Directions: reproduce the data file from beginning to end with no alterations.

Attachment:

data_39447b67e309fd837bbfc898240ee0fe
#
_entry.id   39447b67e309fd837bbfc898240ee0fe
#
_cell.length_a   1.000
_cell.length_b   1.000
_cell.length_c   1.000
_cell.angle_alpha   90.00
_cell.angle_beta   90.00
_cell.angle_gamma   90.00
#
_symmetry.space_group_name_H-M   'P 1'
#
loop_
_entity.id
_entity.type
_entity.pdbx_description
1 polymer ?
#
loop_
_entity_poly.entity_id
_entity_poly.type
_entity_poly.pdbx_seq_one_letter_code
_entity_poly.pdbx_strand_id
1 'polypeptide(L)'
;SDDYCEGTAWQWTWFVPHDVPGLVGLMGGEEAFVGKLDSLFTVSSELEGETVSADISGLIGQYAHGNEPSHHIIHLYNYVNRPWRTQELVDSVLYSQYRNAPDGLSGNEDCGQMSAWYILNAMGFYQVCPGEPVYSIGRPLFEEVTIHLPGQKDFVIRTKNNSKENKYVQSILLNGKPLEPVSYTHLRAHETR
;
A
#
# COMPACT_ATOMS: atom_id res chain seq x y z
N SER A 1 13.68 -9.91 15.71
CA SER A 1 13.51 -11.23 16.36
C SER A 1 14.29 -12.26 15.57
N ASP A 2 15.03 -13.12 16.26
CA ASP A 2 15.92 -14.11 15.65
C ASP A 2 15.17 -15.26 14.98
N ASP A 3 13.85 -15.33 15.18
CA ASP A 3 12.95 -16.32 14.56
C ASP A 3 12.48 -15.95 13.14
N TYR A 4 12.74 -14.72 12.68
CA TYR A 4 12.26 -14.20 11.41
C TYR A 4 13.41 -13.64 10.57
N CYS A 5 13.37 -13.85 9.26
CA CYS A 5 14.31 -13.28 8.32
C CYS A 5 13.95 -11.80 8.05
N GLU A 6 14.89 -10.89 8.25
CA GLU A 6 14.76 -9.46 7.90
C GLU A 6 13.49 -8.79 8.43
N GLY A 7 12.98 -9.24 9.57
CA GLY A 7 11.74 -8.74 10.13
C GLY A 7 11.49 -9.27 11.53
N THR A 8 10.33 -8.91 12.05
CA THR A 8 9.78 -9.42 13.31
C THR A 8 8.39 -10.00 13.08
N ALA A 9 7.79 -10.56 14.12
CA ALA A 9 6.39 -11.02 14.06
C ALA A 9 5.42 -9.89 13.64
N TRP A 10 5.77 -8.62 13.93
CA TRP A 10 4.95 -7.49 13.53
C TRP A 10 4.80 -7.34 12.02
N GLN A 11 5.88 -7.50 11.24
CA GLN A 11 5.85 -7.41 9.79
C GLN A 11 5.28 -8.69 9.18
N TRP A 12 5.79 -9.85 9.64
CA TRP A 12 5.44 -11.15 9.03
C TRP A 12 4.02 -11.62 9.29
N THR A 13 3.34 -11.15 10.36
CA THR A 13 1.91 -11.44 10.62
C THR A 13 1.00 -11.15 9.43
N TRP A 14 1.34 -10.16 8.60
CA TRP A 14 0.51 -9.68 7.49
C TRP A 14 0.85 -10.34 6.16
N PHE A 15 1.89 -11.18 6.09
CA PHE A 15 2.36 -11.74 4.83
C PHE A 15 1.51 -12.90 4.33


data_39447b67e309fd837bbfc898240ee0fe
#
_entry.id   39447b67e309fd837bbfc898240ee0fe
#
_cell.length_a   1.000
_cell.length_b   1.000
_cell.length_c   1.000
_cell.angle_alpha   90.00
_cell.angle_beta   90.00
_cell.angle_gamma   90.00
#
_symmetry.space_group_name_H-M   'P 1'
#
loop_
_entity.id
_entity.type
_entity.pdbx_description
1 polymer ?
#
loop_
_entity_poly.entity_id
_entity_poly.type
_entity_poly.pdbx_seq_one_letter_code
_entity_poly.pdbx_strand_id
1 'polypeptide(L)'
;SDDYCEGTAWQWTWFVPHDVPGLVGLMGGEEAFVGKLDSLFTVSSELEGETVSADISGLIGQYAHGNEPSHHIIHLYNYVNRPWRTQELVDSVLYSQYRNAPDGLSGNEDCGQMSAWYILNAMGFYQVCPGEPVYSIGRPLFEEVTIHLPGQKDFVIRTKNNSKENKYVQSILLNGKPLEPVSYTHLRAHETR
;
A
#
# COMPACT_ATOMS: atom_id res chain seq x y z
N SER A 1 13.68 -9.91 15.71
CA SER A 1 13.51 -11.23 16.36
C SER A 1 14.29 -12.26 15.57
N ASP A 2 15.03 -13.12 16.26
CA ASP A 2 15.92 -14.11 15.65
C ASP A 2 15.17 -15.26 14.98
N ASP A 3 13.85 -15.33 15.18
CA ASP A 3 12.95 -16.32 14.56
C ASP A 3 12.48 -15.95 13.14
N TYR A 4 12.74 -14.72 12.68
CA TYR A 4 12.26 -14.20 11.41
C TYR A 4 13.41 -13.64 10.57
N CYS A 5 13.37 -13.85 9.26
CA CYS A 5 14.31 -13.28 8.32
C CYS A 5 13.95 -11.80 8.05
N GLU A 6 14.89 -10.89 8.25
CA GLU A 6 14.76 -9.46 7.90
C GLU A 6 13.49 -8.79 8.43
N GLY A 7 12.98 -9.24 9.57
CA GLY A 7 11.74 -8.74 10.13
C GLY A 7 11.49 -9.27 11.53
N THR A 8 10.33 -8.91 12.05
CA THR A 8 9.78 -9.42 13.31
C THR A 8 8.39 -10.00 13.08
N ALA A 9 7.79 -10.56 14.12
CA ALA A 9 6.39 -11.02 14.06
C ALA A 9 5.42 -9.89 13.64
N TRP A 10 5.77 -8.62 13.93
CA TRP A 10 4.95 -7.49 13.53
C TRP A 10 4.80 -7.34 12.02
N GLN A 11 5.88 -7.50 11.24
CA GLN A 11 5.85 -7.41 9.79
C GLN A 11 5.28 -8.69 9.18
N TRP A 12 5.79 -9.85 9.64
CA TRP A 12 5.44 -11.15 9.03
C TRP A 12 4.02 -11.62 9.29
N THR A 13 3.34 -11.15 10.36
CA THR A 13 1.91 -11.44 10.62
C THR A 13 1.00 -11.15 9.43
N TRP A 14 1.34 -10.16 8.60
CA TRP A 14 0.51 -9.68 7.49
C TRP A 14 0.85 -10.34 6.16
N PHE A 15 1.89 -11.18 6.09
CA PHE A 15 2.36 -11.74 4.83
C PHE A 15 1.51 -12.90 4.33